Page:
n Americana collection without textiles is like a bagel without cream cheese... very bland.
Serious collectors carefully seek and acquire the best pieces of early American furniture they can find and afford then add candlesticks, fireplace equipment, ceramics, and perhaps, some glass and art. All these valuable and beautiful items have one common denominator they are hard.
Textiles bring softness, color, texture and depth to an otherwise well appointed room. The serious collector would never be content with an Ethan Allen reproduction of a period Queen Anne or Chippendale chest. Yet, the same "purist" will halt the quest for authenticity and use machine made bed covers, floor covers and window treatments as a "quick finish".
Solutions: The bed is the focal point of the bedroom. A beautiful, wholecloth, chintz quilt, "linsey woolsey" quilted wool coverlid or candlewick counterpane would be a great frosting on that "cake". If it is a bedroom used daily, perhaps a compromise... a cotton duvet. You could add a softly folded, period bedcover at the foot of the bed or on a nearby blanket chest or chair.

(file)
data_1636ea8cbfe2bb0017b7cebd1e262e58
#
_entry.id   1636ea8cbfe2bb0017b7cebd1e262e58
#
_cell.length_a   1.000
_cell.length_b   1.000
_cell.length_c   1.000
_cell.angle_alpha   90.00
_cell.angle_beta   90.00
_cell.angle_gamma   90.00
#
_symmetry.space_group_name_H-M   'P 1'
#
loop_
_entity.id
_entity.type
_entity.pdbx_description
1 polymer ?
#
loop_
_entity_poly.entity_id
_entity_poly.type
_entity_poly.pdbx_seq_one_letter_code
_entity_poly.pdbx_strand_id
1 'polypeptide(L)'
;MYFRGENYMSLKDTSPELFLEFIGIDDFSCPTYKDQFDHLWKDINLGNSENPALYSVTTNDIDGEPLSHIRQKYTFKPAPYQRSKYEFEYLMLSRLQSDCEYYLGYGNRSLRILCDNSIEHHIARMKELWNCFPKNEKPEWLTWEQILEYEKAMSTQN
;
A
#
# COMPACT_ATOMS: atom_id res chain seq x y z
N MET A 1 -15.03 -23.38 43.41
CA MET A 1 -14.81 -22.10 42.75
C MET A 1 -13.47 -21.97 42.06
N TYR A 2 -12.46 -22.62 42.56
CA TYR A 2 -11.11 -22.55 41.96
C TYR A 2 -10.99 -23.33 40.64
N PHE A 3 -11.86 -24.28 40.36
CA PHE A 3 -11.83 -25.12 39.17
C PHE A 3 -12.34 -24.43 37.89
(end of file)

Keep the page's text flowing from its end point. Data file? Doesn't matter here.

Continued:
On the floor, many people use Orientals. Of course that is fine but, for a change, one might like to feel the difference that an indigenous American Textile can make. Use a rare yarn sewn or shirred rug for a protected spot or a hooked rug to bring the room some "Folk Art Underfoot". For a real jolt, how about a carpet as a wall hanging - true American Folk Art.
At the window... sometimes we need to improvise. Less is more. Instead of heavy draperies in reproduction fabrics, try light swags or valences made from a rare treasure... period yardage. Homespun linen sheets, separated at the center seams, and retaining their very fine, hand stitched hems have no equal, blowing in the breeze at a window.
You will find excellent examples of early American textiles in our country room displays at fine shows.